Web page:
One is the digonal magnabicupolic ring, i.e. cube || line segment. Instead of ortho and gyro, it actually has three orientations, corresponding to the three axes of the cube. But in the third orientation, it can be considered as a square pyramid prism, and grouped with other n-gon pyramid prisms.

Then there are n-gon cupola prisms, as well.

And a duoprism could even be augmented with another duoprism. But it seems that the only possibility is 3,4 being augmented with another 3,4, producing two gyrobifastigia.

...Never mind; they have been considered. viewtopic.php?f=32&t=1947&start=30#p24865
I agree that these won't contribute significantly to the number of duoprism augmentations.
quickfur wrote:If we include other augment shapes such as n-pyramid prisms, the counts will have to be adjusted accordingly. Though I doubt it will add significantly more augmentations to the total, because the 90° dichoral angles of the n-pyramid prisms would mean that only 3,n-duoprisms and 4,n-duoprisms are augmentable with them, so they would not experience the same kind of combinatorial explosion the augmented 10,10-duoprism and 20,20-duoprism exhibits.
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### Re: Number of CRF polychora

mr_e_man wrote:There are other possible augments that we haven't considered.

One is the digonal magnabicupolic ring, i.e. cube || line segment. Instead of ortho and gyro, it actually has three orientations, corresponding to the three axes of the cube. But in the third orientation, it can be considered as a square pyramid prism, and grouped with other n-gon pyramid prisms.
[...]

In this third orientation, its square pyramid cells would be corealmar with the prisms from the other ring, so they should fuse into augmented prisms. So it becomes just the extrusion of 3D augmented prisms.
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### Re: Number of CRF polychora

mr_e_man wrote:The pentagons in x5o3x3o correspond to the vertices in o5o3x3o, or the edges in o5o3o3x. There's a total of 720.

Consider the 120 pentagons in x5o3x3o corresponding to the vertices in o5o3x3o which are deleted to get spidrox. Any of these pentagons (with their magnabicupolic rings) can be deleted, or gyrated, or left alone. This gives us at least 3^120 / 14400 ≈ 10^53 different CRFs!

We can do a little better, I think!

Divide the vertices of o5o3o3x into 5 groups of 24, as in the construction of sadi or bidex. Take 2 groups of 24 vertices, and connect them with 72 edges (corresponding to the 72 pentagons in bidex). Take another 2 groups of 24, and do the same, for a total of 144 edges. The last group of 24 remains disconnected.

Consider the 144 pentagons in x5o3x3o corresponding to those edges in o5o3o3x. Any of these pentagons (with their magnabicupolic rings) can be deleted, or gyrated, or left alone. This gives us at least 3^144 / 14400 ≈ 10^64 different CRFs.

I wonder if it will hit a googol.
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### Re: Number of CRF polychora

Wow. Yeah, we're looking at an absolutely humongous number of CRFs in 4D. And just to imagine, each of these could be the basis for building 5D CRFs...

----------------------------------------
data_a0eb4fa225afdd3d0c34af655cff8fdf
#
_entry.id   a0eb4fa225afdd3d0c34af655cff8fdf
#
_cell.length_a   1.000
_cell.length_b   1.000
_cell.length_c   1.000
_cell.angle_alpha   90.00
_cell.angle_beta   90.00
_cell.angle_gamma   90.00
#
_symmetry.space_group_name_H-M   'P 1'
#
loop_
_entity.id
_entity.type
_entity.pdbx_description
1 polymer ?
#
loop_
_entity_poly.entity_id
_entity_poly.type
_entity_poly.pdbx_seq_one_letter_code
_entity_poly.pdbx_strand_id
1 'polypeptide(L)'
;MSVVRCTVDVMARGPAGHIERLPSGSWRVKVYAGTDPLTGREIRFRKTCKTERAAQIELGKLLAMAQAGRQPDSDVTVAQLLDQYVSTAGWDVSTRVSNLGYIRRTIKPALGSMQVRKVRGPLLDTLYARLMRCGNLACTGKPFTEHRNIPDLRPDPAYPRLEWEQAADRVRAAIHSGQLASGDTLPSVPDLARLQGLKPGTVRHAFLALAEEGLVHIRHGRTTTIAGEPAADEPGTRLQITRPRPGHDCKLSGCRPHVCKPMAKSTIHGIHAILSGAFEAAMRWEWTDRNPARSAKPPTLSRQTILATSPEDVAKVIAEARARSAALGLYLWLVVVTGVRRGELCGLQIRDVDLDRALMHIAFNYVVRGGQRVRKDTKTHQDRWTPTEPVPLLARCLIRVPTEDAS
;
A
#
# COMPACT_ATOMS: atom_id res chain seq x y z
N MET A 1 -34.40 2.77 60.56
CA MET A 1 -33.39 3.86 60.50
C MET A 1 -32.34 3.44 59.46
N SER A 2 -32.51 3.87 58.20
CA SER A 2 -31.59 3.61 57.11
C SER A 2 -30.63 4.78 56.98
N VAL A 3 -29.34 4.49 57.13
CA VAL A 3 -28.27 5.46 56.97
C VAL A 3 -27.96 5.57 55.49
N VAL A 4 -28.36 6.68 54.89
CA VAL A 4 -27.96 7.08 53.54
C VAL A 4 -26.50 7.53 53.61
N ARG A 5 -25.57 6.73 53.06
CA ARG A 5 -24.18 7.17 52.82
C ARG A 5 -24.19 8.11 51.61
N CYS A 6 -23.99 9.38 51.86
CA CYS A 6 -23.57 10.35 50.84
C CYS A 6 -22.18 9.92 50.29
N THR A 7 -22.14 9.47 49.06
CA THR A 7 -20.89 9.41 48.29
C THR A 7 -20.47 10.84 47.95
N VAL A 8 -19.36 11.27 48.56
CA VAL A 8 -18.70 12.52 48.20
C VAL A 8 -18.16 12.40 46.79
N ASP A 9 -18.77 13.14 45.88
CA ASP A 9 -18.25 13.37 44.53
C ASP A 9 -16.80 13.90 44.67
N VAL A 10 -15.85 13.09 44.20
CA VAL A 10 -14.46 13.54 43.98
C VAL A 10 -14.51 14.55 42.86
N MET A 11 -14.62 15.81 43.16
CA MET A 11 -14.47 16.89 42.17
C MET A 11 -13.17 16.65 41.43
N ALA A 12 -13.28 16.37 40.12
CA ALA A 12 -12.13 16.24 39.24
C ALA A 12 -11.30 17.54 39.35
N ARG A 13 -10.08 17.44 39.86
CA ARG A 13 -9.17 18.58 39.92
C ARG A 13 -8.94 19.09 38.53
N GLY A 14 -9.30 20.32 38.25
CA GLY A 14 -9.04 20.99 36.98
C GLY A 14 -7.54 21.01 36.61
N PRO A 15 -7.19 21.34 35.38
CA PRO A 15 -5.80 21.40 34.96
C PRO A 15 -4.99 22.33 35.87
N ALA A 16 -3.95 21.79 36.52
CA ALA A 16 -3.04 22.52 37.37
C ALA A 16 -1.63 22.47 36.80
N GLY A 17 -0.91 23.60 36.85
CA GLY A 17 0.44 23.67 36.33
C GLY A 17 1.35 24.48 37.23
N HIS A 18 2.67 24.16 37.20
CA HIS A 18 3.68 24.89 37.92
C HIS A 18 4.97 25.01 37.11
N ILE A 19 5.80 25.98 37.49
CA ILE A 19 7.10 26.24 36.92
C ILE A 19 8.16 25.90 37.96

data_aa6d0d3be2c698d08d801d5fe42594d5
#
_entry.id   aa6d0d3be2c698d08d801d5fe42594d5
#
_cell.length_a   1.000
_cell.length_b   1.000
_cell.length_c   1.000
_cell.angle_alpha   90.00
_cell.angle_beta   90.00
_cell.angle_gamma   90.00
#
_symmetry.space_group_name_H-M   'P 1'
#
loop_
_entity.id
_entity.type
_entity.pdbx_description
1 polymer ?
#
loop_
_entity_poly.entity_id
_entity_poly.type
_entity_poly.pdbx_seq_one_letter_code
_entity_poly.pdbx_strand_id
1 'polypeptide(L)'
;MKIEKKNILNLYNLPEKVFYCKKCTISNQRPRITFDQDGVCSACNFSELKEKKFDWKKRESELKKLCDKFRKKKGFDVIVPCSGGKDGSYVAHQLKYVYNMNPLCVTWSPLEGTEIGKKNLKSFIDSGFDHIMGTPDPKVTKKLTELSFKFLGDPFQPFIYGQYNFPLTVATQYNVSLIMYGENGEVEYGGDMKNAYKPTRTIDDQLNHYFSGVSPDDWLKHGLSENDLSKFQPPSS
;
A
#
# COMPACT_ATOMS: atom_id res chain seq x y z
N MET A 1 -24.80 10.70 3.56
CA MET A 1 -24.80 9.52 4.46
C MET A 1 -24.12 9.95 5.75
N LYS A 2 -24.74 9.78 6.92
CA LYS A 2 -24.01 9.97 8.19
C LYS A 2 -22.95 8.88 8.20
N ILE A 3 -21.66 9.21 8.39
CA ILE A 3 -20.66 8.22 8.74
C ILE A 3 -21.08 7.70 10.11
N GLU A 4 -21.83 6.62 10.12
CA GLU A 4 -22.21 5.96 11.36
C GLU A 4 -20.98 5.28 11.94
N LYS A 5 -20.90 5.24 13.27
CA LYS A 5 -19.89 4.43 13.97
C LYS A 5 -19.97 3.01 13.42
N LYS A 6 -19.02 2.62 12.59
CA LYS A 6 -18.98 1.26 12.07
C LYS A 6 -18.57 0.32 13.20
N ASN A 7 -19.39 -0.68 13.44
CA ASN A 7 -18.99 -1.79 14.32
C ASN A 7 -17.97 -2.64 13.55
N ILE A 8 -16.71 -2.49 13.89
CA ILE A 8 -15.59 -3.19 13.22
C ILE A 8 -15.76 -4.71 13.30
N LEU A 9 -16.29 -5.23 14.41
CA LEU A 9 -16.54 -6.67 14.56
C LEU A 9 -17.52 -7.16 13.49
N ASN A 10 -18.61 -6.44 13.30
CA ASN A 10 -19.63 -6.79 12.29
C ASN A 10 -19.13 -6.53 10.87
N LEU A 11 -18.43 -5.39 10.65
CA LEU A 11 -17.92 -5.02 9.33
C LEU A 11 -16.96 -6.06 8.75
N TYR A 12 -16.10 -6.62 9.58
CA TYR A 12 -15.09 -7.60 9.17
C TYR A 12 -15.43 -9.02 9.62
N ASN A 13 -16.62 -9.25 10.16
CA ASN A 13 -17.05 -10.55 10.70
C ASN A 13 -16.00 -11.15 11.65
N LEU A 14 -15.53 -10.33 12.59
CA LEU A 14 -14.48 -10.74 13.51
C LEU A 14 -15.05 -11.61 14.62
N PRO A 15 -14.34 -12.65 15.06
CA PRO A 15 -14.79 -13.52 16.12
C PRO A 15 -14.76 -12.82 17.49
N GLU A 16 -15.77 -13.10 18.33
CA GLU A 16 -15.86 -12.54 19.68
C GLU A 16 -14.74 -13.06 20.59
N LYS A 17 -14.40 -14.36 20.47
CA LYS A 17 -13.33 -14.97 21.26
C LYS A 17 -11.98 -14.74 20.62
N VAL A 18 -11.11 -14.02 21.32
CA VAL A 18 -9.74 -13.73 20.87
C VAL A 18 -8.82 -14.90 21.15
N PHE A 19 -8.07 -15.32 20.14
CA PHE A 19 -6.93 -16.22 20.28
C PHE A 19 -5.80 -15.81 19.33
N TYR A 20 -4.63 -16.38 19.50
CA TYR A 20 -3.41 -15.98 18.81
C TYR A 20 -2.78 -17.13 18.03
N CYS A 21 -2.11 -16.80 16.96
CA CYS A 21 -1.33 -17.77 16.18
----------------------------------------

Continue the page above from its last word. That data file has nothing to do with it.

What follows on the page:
This leads to the interesting question: what's the growth rate of the function f(n) that maps each dimension to the number of CRFs in that dimension? Seems like it'd be a pretty fast-growing function. (Of course, we'd have to exclude infinite families somehow... not sure how to do that in a dimension-independent, well-defined way.)
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### Re: Number of CRF polychora

quickfur wrote:(Of course, we'd have to exclude infinite families somehow... not sure how to do that in a dimension-independent, well-defined way.)

That's easy. Just restrict the polygons to 3,4,5,6,8,10. Given a finite set of (n-1)-dimensional polytopes, there are only finitely many n-dimensional convex polytopes having those as faces. See this MO question.
Then, by induction on the dimension, given a finite set of 2-dimensional polytopes, there are only finitely many n-dimensional convex polytopes having those as faces.

Of course, this would exclude many duoprism augmentations. And it would exclude possible crown jewels with larger polygons (in 5D or higher; I think I've ruled them out in 4D).
It's conceivable that there are infinitely many crown jewels with large polygons, that don't fit into any "family".
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### Re: Number of CRF polychora

Yeah, I'm not sure how to rigorously prove that there exists some upper bound M such that for n > M, the only CRFs that can exist containing a regular n-gon is one of the prisms. Intuitively, I'm almost certain such a bound exists, though. As n grows without bound, the internal angle of the regular n-gon approaches 180°. This implies that any n-facet attached to the edge must have lateral surtopes that are increasingly constrained towards 90°. But since CRFs with such sharp angles are finite (the infinite families have angles to grow towards 180°; small angles close to 90° are few and probably easily enumerable), so as the angle is constrained towards 90° you have fewer and fewer options left, until the only option that would remain CRF is the corresponding prism.

The augmentations of the 10,20-duoprism are kind of an outlier. They are caused by the extreme shallowness of the height of the pentagonal orthobicupolic ring. I'm not sure how many higher-dimensional pyramids would have similar low height relative to edge length; I doubt there's an infinite family of them, so correspondingly any higher-dimensional polyprisms must have an upper limit beyond which they can no longer be CRF-augmented.
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### Re: Number of CRF polychora

mr_e_man wrote:Divide the vertices of o5o3o3x into 5 groups of 24, as in the construction of sadi or bidex. Take 2 groups of 24 vertices, and connect them with 72 edges (corresponding to the 72 pentagons in bidex). Take another 2 groups of 24, and do the same, for a total of 144 edges. The last group of 24 remains disconnected.

This produces some new CRFs which might be interesting:

72-diminished or 144-diminished o5o3x3o
72-diminished or 144-diminished x5o3x3o
72-gyrated or 144-gyrated x5o3x3o
72-gyrated 72-diminished x5o3x3o

Examining these could give us a better understanding of that 5*24 structure.